Single Nucleotide Polymorphisms (SNPs) reveal sibship among founders of a Bangladeshi Rohu (Labeo rohita) breeding population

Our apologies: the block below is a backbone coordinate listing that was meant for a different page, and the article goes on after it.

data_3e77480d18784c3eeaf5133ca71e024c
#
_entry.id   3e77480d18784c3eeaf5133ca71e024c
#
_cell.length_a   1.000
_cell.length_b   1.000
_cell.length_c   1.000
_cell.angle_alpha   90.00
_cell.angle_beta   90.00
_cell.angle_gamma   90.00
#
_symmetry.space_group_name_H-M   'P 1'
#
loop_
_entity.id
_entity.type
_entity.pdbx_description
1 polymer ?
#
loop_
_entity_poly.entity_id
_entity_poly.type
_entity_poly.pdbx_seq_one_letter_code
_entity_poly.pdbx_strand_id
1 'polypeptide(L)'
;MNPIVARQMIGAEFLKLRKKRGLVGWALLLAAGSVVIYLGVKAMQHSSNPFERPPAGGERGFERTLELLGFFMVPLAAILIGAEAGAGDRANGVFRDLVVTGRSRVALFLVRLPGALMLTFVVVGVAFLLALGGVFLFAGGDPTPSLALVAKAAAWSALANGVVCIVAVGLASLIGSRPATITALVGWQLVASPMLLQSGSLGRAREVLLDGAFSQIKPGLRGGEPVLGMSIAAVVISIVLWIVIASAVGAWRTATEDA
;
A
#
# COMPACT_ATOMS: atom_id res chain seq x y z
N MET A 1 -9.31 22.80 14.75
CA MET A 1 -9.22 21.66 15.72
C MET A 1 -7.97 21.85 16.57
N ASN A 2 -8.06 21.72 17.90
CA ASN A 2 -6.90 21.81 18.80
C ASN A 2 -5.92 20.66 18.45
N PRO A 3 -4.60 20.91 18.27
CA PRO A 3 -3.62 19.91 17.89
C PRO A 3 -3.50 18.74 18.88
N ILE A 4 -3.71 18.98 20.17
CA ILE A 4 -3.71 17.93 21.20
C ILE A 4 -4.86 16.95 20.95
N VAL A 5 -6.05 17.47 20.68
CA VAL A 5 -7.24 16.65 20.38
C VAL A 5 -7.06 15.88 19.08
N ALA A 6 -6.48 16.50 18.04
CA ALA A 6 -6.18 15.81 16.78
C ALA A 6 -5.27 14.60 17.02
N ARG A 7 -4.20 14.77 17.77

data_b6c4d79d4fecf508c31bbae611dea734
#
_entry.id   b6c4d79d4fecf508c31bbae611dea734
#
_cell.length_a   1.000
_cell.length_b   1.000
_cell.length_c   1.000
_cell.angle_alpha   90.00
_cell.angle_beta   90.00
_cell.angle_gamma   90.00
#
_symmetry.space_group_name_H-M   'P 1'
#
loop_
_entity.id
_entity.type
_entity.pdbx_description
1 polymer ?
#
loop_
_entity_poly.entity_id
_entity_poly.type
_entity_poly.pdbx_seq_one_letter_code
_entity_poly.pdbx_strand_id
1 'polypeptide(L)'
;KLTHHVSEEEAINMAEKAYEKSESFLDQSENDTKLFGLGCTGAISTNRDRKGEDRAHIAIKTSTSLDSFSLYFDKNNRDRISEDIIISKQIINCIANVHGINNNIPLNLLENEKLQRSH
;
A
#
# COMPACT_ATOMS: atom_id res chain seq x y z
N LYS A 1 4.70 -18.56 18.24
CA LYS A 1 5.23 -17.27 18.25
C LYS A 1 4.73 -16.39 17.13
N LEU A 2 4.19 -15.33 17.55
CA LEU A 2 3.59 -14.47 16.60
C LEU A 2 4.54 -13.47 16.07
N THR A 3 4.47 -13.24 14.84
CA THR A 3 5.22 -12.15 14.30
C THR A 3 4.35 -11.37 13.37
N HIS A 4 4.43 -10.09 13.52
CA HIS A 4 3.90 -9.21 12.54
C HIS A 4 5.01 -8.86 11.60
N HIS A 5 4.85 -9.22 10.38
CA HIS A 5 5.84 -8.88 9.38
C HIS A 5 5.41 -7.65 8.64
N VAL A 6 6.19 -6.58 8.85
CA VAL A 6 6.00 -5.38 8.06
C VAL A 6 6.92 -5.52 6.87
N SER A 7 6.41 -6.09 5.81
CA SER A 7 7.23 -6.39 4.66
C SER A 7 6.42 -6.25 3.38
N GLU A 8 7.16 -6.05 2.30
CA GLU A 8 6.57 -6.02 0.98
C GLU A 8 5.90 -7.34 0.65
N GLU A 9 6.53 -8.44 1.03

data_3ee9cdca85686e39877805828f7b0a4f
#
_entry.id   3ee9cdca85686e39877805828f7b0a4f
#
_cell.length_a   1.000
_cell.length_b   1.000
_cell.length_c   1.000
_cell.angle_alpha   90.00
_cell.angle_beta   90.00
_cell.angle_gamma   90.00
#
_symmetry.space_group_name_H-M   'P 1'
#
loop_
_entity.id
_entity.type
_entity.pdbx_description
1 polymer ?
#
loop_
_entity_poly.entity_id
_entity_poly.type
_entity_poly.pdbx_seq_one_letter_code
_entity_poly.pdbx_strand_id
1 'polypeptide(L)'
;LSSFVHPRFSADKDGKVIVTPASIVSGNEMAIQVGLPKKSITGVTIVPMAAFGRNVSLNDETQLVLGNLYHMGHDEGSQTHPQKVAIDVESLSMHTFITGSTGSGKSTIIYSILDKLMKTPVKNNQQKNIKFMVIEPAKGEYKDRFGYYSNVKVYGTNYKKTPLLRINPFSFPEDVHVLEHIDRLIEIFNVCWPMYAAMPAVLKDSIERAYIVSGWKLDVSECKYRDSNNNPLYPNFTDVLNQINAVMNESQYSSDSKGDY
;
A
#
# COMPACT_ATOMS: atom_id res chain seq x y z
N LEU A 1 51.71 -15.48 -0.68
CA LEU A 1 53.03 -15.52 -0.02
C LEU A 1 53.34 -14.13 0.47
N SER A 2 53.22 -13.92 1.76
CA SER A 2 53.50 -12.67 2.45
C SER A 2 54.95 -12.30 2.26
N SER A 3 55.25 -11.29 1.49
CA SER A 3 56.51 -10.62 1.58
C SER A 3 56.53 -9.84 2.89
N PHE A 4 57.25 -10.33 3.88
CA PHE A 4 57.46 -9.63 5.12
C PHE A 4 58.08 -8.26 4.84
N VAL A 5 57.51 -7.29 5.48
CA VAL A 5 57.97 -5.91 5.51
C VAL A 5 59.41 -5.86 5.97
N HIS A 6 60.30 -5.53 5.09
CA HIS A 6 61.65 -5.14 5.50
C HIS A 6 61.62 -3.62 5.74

Rohu (Labeo rohita) is a significant freshwater aquaculture species with approximately 1.8 Mt produced annually. Fin clips obtained from the founders of a newly established Bangladesh-based breeding population (∼140 fish from each of the Halda, Jamuna, and Padma rivers) were used to identify 9157 SNPs and 14 411 silicoDArT markers using the Diversity Arrays Technology (DArT) genotyping-by-sequencing platform known as DArTseq. After quality control, 1985 SNPs were retained and used to examine population structure within and among river systems. Examination of genomic relationships revealed evidence of full- and half-sibling relationships among founders. Accordingly, sibship and dummy parents were assigned within each river population using a maximum likelihood approach with COLONY software. Founders that had no dummy parents in common were then identified for population genetic analyses. Only 40 unique dummy parents and 17 founders with no common dummy parents were identified from the Halda river, compared with 206 (96) from the Jamuna and 184 (83) from the Padma. Overall pairwise FST estimates among rivers were low (<0.005) and the optimum number of clusters using unsupervised K-means clustering was one, indicating little genetic divergence among the river populations in our SNPs. These results suggest that observed sibship among founders should be accounted for in future pedigree-based analyses and it cannot be assumed that fertilized spawn collections are representative samples of river populations.